Getting Your Luck to Hold: Attaining Sustainable Revenue
Have a fundraising challenge you want to crack? Weary of doing the same old, same old yet hoping for different outcomes? Do you want the over-the-top results that come from superior strategy?
Email me with your particular problem, and I’ll arrange a quick consultation offering you a practical solution you can implement. I may even use your situation to share with my readers.
Julie reached out to me a few weeks back to share a situation at her health-related nonprofit. She began by telling me an initial blockbuster success her organization recently had experienced with its first attempt at seeking “major” gifts.
Julie is a seasoned executive director—with the battle scars to prove it. I liked her the moment we connected on the phone.
It seems some of her donors were just waiting to be asked—and to say “Yes!”
I really like it when I hear good news! “Yes,” she said, these gifts were indeed welcome and much needed.
But at that point, her tone changed. Her concern was in repeating these gifts. I responded by telling her that “major” gifts by their very nature are one-up affairs—even though the same donor may make a similar, or even larger, gift at some point in the future.
(At this point you may be wondering why I keep putting “major” in quotes. That’s because the term is inaccurate at best and downright misleading at worst. More on that at another time. For the time being, I’ll stick with conventional terminology.)
Julie knows the recent large investments her organization received aren’t repeatable in the literal sense. Her concern comes from how they were received.
Julie shared with me in confidence her development officer sees these gifts as the surefire sign that “major” giving (there’s that word again) has fundamentally altered her organization’s revenue landscape. Everyone can breathe a sigh of relief. The pressure’s off.
Happy days are here again. And why not?
In case you haven’t noticed, “major” gifts are the new hot trend in fundraising. Seems everyone is or wants to be in them. They're the new sure-fire diet that will lose those extra pounds for you while giving you the energy of a track star. I counted more than a dozen emails I’ve received this week offering me the secrets of how major gifts can solve my fundraising challenges.
Sound unrealistic? It is.
It’s the next shiny thing, as planned giving was two years back, and as capital campaigns were the year before that. Oh—and somewhere in there was social media. Hmm, was that 2013?
Fundraising programs, which deliver sustainable revenue and scale are the product of lifestyles, not diets. You live these. You’re not following the latest trend.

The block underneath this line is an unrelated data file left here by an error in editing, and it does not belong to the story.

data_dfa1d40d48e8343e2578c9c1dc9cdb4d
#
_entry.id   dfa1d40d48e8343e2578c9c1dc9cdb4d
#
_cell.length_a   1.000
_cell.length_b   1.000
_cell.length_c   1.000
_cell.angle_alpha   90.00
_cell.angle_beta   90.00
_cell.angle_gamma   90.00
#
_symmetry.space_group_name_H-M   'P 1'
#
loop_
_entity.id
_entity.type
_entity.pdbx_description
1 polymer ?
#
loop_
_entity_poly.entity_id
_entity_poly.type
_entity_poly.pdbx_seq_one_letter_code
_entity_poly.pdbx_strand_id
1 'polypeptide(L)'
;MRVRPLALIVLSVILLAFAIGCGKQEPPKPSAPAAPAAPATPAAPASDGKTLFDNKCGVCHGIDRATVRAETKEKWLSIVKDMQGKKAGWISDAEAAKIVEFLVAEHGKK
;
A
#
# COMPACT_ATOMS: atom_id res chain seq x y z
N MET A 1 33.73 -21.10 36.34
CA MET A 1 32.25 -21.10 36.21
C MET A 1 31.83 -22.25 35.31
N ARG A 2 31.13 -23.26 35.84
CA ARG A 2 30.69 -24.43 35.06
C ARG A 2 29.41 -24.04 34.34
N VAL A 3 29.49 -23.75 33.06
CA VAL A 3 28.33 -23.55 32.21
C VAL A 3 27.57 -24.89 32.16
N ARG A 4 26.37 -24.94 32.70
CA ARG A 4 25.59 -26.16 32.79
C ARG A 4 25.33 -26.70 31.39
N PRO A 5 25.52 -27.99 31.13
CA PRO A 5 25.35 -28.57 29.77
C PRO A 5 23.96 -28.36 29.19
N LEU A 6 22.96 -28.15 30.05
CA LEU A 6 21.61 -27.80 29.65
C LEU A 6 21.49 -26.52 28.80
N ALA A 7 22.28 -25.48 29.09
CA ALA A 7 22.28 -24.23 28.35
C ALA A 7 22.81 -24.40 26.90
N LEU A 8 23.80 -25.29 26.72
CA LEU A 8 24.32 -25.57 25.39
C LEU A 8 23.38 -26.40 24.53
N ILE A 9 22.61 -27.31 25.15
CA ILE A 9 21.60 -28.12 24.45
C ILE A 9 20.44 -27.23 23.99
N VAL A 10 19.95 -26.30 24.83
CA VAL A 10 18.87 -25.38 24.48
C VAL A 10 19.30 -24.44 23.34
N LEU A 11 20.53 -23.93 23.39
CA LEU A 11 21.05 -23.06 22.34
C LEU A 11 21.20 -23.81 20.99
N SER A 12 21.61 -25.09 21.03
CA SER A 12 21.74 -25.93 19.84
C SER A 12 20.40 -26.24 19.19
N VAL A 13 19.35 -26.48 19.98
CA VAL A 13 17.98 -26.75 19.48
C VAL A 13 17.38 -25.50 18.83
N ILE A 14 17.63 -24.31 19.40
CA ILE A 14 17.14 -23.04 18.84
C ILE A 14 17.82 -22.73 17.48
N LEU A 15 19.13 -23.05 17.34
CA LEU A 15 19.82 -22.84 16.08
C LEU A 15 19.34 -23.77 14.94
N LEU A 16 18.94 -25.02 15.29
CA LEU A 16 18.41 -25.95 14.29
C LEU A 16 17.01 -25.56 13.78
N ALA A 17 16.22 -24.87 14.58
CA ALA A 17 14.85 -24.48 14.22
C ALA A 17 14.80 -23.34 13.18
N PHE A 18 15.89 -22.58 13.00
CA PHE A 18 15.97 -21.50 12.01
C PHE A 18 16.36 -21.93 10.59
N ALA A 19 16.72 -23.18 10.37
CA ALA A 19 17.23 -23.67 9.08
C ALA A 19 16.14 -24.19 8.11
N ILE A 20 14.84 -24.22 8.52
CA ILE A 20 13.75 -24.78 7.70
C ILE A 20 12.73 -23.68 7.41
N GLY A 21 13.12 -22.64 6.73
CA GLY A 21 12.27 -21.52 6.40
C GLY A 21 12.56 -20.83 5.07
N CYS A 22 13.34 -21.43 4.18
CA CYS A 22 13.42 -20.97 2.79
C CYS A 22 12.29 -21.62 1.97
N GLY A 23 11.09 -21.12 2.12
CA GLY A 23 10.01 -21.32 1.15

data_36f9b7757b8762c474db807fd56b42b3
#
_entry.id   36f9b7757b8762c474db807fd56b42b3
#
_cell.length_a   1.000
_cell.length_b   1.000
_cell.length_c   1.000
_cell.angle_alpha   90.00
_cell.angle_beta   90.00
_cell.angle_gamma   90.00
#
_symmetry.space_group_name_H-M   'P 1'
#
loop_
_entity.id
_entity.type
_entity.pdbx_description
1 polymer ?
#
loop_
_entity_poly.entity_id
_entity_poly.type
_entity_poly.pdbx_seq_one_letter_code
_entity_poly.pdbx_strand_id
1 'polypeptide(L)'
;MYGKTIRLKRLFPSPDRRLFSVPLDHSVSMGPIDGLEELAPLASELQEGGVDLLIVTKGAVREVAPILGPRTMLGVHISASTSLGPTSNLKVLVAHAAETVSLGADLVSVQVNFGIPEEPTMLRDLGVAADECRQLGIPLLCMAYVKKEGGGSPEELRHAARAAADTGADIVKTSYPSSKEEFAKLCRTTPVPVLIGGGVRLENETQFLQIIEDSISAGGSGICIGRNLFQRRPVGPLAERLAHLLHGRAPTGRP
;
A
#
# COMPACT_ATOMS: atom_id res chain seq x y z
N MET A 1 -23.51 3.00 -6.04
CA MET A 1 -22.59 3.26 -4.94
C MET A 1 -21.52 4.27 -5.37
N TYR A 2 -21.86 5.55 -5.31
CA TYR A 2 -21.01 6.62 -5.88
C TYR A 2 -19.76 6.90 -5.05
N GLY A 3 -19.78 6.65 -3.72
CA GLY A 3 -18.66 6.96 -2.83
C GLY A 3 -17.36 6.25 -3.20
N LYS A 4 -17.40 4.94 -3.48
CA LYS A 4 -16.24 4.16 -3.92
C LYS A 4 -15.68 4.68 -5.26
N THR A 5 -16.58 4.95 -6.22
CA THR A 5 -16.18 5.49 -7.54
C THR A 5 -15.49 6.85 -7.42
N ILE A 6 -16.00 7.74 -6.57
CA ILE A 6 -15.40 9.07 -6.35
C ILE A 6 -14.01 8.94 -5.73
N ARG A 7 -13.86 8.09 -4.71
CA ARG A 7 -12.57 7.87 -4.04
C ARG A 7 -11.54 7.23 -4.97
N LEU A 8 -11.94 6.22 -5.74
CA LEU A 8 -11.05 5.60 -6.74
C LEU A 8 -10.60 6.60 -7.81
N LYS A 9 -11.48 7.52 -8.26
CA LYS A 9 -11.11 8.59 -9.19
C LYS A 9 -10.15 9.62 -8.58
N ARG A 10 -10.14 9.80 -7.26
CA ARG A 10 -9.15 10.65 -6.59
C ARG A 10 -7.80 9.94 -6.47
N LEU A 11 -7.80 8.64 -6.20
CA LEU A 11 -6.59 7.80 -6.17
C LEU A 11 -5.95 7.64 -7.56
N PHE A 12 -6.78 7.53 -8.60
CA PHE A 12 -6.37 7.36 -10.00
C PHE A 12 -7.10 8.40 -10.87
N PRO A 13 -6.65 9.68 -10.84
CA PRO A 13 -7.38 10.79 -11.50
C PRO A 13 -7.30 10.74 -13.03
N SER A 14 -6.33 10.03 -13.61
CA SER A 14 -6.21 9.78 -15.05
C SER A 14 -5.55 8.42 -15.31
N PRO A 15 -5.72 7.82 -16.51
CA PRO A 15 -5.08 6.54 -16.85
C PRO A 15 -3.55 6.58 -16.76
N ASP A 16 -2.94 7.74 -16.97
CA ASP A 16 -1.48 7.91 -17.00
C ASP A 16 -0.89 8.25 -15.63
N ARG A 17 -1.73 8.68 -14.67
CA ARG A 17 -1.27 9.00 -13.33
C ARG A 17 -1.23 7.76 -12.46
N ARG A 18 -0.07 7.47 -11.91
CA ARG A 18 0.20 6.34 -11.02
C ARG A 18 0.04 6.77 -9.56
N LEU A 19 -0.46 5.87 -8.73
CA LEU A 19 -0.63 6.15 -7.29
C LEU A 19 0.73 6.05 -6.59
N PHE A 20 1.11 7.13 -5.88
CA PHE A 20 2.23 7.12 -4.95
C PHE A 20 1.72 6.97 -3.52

Any organization can create a fundraising program, which sustains and scales. Any organization.
It’s done by focusing on a lifestyle, on a way of thinking—not relying on the fundraising vehicle currently in vogue.
Julie wanted to know what she should do about her development officer—someone whom she inherited. He apparently sees fundraising as a sprint rather than a marathon.
I asked her some particulars of her situation, which enabled me to give her some direct and pointed advice. Since I can’t get into the personnel details, suffice it to say I recommended she create a performance program that takes the “lifestyle” view rather than the diet.
I extend my sincere thanks to Julie for reaching out and sharing her situation.
Let me hear from you. Please share your situation and the challenges you face in developing sustainable revenue streams. Email me, and I’ll arrange a brief consult providing you with practical guidance. I’ll choose some of these thorny obstacles to share, along with my insights, in upcoming columns.
Success is waiting. Go out and achieve it.
Larry believes in the power of relationships and the power of philanthropy to create a better place and transform lives.
Larry is the founder of The Eight Principles. His mission is to give nonprofits and philanthropists alike the opportunity to achieve their shared visions. With more than 25 years of experience in charitable fundraising and philanthropy, Larry knows that financial sustainability and scalability is possible for any nonprofit organization or charitable cause and is dependent on neither size nor resources but instead with the commitment to create a shared vision.
Larry is the author of the award-wining book, "The Eight Principles of Sustainable Fundraising." He is the Association of Fundraising Professionals' 2010 Outstanding Development Executive and has ranked in the Top 15 Fundraising Consultants in the United States by the Wall Street Business Network.
Larry is the creator of the revolutionary online fundraising training platform, The Oracle League.
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